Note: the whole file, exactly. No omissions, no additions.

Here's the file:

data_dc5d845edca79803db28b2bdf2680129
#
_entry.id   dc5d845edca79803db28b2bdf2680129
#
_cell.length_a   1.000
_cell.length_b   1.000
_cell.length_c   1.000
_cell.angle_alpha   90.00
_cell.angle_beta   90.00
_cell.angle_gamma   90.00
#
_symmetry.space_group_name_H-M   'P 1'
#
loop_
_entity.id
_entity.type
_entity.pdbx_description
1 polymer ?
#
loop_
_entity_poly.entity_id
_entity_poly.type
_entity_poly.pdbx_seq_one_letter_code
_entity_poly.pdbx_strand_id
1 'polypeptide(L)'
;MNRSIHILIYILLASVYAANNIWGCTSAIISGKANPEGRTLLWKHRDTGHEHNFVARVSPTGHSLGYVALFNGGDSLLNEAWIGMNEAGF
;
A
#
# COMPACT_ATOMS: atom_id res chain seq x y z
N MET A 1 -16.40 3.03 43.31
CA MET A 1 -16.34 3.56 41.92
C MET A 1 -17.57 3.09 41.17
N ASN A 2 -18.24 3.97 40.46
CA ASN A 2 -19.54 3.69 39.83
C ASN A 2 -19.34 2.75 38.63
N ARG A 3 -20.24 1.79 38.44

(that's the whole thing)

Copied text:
data_dc5d845edca79803db28b2bdf2680129
#
_entry.id   dc5d845edca79803db28b2bdf2680129
#
_cell.length_a   1.000
_cell.length_b   1.000
_cell.length_c   1.000
_cell.angle_alpha   90.00
_cell.angle_beta   90.00
_cell.angle_gamma   90.00
#
_symmetry.space_group_name_H-M   'P 1'
#
loop_
_entity.id
_entity.type
_entity.pdbx_description
1 polymer ?
#
loop_
_entity_poly.entity_id
_entity_poly.type
_entity_poly.pdbx_seq_one_letter_code
_entity_poly.pdbx_strand_id
1 'polypeptide(L)'
;MNRSIHILIYILLASVYAANNIWGCTSAIISGKANPEGRTLLWKHRDTGHEHNFVARVSPTGHSLGYVALFNGGDSLLNEAWIGMNEAGF
;
A
#
# COMPACT_ATOMS: atom_id res chain seq x y z
N MET A 1 -16.40 3.03 43.31
CA MET A 1 -16.34 3.56 41.92
C MET A 1 -17.57 3.09 41.17
N ASN A 2 -18.24 3.97 40.46
CA ASN A 2 -19.54 3.69 39.83
C ASN A 2 -19.34 2.75 38.63
N ARG A 3 -20.24 1.79 38.44